And yet, as gigantic as Tsutomu Nihei’s creations are, they are still insanely detailed. This attention to detail is especially prevalent when we get a closer look at the locations Killy travels. Technological gadgets, machines and many other elements of the City are rendered in stunningly beautiful detail.
It’s this mixture of mind-boggling proportions and attention to detail that truly brings forth Nihei’s world and truly immerses you in the story.
An interesting detail to note is that Blame!’s world isn’t a unified one. In one chapter, we see Killy traversing an amalgamation of high-tech constructions or a futuristic cityscape. In others, he’s ascending winding corridors, unending staircases or what looks like gothic castles. At times, these constructions look almost organic, almost like something that grew instead of being built.
Art, Colors and Shading
Tsutomu Nihei’s style is rough, almost dirty, especially in earlier chapters. His imagery comprises a lot of line work which lends itself fantastically to the more derelict and ruined areas of the City.
The many different details of the City are brought forth by a heavy reliance on shadows and shading.
Blame!’s entire visual style is one of the stark contrast between light and dark. Empty spaces are generally held in lighter colors while interiors, especially tunnels, caves and staircases, are conveyed via deep blacks.
What’s special about Tsutomu Nihei’s style is his usage of negative spaces to convey light or huge explosions during action sequences. This makes them a marvel to look at and helps to bring forth what’s happening.
Killy’s design is an interesting choice. He’s wearing all back, no special armor and seems to be almost understated in a world as strange as Blame!’s. The same can be said about the rest of the cast, however. Cibo, Sanakan and also Dhomochevsky are all dressed similarly.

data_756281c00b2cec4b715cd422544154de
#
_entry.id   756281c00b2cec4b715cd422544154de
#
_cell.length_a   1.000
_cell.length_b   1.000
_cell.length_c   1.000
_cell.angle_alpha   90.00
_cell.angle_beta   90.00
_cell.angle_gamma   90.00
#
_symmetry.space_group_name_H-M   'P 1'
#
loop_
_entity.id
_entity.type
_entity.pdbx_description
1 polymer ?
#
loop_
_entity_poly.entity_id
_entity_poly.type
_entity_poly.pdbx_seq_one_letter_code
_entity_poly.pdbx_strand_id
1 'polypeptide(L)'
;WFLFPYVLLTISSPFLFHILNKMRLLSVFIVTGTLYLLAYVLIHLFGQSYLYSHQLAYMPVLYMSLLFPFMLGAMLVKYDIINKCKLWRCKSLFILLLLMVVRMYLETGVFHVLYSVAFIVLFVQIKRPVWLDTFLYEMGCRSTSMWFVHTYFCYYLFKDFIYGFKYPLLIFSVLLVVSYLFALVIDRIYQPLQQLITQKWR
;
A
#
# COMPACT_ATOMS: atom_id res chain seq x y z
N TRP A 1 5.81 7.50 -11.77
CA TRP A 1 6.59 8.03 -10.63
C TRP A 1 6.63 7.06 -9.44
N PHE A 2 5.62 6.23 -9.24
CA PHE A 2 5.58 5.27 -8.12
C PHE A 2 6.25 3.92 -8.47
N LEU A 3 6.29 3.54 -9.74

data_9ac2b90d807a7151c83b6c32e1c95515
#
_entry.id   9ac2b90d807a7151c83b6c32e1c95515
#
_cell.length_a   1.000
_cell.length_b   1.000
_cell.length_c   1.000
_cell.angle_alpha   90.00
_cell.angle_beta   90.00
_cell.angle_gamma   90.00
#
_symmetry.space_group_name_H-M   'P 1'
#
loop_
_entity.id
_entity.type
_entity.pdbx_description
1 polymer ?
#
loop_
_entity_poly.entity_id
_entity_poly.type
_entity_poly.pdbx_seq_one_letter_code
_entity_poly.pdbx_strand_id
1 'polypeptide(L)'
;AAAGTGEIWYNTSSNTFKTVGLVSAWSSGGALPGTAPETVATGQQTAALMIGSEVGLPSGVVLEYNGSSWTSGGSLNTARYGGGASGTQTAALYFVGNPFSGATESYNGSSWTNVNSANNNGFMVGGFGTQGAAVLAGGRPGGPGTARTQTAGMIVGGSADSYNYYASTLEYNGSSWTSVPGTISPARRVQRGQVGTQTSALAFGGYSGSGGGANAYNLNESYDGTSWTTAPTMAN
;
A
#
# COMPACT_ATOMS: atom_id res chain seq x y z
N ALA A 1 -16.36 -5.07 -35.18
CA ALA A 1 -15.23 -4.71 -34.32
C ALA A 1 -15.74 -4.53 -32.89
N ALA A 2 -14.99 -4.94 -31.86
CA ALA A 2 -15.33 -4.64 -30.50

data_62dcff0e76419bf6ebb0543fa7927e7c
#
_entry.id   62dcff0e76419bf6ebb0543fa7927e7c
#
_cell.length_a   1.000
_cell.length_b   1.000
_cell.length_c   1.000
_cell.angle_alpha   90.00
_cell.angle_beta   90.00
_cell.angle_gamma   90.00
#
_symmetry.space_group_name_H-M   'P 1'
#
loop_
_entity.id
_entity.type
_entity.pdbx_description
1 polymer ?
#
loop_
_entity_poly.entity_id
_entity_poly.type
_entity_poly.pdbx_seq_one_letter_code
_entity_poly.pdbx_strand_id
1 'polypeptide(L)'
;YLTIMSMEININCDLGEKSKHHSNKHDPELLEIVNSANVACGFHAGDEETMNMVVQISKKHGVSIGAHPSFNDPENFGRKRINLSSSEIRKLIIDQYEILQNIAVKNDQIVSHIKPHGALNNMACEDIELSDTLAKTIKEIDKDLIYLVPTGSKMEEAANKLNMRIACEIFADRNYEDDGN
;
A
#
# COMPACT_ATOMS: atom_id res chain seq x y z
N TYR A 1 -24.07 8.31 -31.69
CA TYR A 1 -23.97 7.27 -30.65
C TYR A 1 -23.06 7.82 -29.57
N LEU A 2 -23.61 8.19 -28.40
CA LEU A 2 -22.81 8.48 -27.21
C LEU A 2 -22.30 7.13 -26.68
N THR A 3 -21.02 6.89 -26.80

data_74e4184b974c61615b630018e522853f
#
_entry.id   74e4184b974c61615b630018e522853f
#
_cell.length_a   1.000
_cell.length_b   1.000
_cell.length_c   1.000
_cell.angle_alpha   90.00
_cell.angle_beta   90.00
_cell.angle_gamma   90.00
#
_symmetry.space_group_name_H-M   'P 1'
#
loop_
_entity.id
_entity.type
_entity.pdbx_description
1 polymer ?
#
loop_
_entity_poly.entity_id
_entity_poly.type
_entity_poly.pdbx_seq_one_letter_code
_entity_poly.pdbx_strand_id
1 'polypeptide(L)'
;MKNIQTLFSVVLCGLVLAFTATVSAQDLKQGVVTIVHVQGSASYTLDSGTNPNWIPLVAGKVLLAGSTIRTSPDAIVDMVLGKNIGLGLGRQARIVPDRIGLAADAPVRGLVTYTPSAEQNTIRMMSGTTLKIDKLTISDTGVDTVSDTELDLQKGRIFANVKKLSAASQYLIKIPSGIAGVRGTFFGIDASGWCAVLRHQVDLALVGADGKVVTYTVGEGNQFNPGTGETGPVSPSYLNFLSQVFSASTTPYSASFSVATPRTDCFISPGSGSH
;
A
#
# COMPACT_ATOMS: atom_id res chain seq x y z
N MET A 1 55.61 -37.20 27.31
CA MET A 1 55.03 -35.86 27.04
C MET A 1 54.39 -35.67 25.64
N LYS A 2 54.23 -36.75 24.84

This is a stark contrast from the other inhabitants of the City who all have a distinctly different look from one another. The Electrofisher’s armor, the Silicon Life in general, but also the exterminators of the Safeguard.
Blame’s world is a harsh and dangerous one and as mentioned before, you can truly see it in the design of the many humans. Almost all of them look pale, sick, malnourished and depressed. They look hardened, emotionless and you can see just how much they went through.
What’s interesting to note is the aforementioned contrast of light and dark also applies to many of the character designs. The interior structure of the exterminators seems to be black, while their faces and outer parts are white. The same is true for the many Silicon Life, who generally have white, human faces, but distorted, black, metallic bodies.
One could even say that the color palette of a character shows their alignment. The most dangerous beings, like Schiff, or the armored Silicon Knights, are held entirely in black. Mensab and Sue, two arguably lawful individuals are held in almost pure white.